What can be better than seeing a film where the two greatest actors of our generation, Rachel Weisz and Michael Shannon share the same scene? Yes, that is what you should look forward to when you begin watching Joshua Marston’s Complete Unknown. But as per the storyline, that’s where the questions, I am afraid, you will have to ask whether was it worth telling or not…
Rachel Weisz portrays a woman with so many names that even she might lose track of them sooner or later. Today she is a magician. Tomorrow she is a surgeon. The day after she is a biologist. But in reality, Alice is a person who can’t let go of the past. After travelling back and forth from one side of the world to another, she lands in America to say hello to a man, who more or less is responsible for the choices she has to make.
It’s Tom’s (Michael Shannon) birthday, when his friend and colleague Clyde (Michael Chernus) brings a newly met woman, Alice at Tom’s birthday party. Certainly, the viewer will be able to tell right away that this woman has a hidden agenda, but it will take a bit of time to figure out. But when after telling her stories at the party how she lived in Tasmania, and then in Asia, Tom after a while recognizes in her a woman he used to be in love with.
What was the reason of their separation won’t be explained fully, but it will appear that the young woman this time is willing to clarify her expectations from life by encountering an endless conversation with Tom, who will finally be able to bring Alice to a certain state of mind she expected for such a long time. However, the feeling of the journey she had all these years worth of one-day event or not is something only you, as the audience, by watching Tom and Alice will be able to tell.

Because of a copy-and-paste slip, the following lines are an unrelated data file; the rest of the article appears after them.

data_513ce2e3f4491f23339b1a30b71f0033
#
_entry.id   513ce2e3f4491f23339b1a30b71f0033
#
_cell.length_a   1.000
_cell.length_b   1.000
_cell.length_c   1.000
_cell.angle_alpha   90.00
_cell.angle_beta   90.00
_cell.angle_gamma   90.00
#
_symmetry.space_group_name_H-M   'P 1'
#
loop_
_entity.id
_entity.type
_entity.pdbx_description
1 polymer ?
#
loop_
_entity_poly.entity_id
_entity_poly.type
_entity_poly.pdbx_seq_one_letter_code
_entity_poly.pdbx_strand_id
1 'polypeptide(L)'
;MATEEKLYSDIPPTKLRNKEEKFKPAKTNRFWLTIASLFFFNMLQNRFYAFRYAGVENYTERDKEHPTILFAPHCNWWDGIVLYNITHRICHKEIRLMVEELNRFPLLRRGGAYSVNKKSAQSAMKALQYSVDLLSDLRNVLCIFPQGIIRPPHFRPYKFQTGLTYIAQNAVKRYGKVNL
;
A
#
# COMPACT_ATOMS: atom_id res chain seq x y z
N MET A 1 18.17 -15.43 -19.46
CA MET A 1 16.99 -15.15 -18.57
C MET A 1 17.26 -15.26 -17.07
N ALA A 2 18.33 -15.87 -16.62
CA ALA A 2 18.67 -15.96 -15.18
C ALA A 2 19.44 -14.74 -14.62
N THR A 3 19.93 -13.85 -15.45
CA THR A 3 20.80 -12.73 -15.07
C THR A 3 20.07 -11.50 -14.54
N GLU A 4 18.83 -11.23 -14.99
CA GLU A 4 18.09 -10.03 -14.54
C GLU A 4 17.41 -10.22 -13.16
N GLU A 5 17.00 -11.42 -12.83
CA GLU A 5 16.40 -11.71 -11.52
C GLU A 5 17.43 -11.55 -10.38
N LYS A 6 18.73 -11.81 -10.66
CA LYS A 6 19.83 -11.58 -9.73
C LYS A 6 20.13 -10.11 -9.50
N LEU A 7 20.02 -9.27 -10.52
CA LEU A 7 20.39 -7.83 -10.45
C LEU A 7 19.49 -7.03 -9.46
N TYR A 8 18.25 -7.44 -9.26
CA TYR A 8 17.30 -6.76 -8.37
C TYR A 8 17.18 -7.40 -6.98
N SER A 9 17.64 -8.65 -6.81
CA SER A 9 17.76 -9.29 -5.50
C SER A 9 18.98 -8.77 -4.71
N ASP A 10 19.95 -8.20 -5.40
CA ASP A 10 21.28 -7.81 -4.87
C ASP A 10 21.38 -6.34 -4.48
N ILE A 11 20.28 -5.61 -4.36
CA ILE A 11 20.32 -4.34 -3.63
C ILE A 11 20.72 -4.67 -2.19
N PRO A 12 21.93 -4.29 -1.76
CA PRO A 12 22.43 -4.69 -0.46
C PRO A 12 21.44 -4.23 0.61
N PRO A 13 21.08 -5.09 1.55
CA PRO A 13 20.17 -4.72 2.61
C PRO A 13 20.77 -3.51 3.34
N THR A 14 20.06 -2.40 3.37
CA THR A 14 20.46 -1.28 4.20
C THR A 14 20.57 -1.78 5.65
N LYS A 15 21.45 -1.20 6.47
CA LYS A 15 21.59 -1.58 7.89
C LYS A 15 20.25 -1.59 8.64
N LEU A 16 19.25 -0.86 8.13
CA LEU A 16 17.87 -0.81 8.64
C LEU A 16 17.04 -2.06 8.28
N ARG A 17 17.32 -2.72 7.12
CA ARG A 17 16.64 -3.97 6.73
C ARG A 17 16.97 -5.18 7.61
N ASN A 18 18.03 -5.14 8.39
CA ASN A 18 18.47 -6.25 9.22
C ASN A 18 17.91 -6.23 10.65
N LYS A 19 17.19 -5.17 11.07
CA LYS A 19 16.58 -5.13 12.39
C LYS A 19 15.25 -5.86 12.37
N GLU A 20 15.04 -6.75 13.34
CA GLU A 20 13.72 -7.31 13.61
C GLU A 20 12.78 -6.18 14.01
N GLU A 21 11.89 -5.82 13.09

Joshua Marston has directed a few notable titles such as Maria Full of Grace and famous TV series, The Good Wife and An American Crime. However, with Complete Unknown it looked that he was not sure in which direction to take the actors. Having Michael Shannon, Rachel Weisz and Kathy Bates in one film is a dream for any filmmaker, but, I am afraid the outcome of Complete Unknown can hardly be considered as a dreamy one.
Despite a unique storyline that will be accepted and understood by only a small number of viewers, Joshua Marston as a director could not find depth in the story, which I am afraid, even you will notice. It’s not like it is an unwatchable film, it was just the directorial approach that will take this film to an unknown direction, which none of us would like to locate it afterwards. For that, the actors or the plot cannot be blamed, but Joshua Marston who needed to take Alice’s life seriously to help Rachel Weisz to immortalize her. Because she, like no one else, knows how to revive even an absolutely “dead” and “soulless” character.
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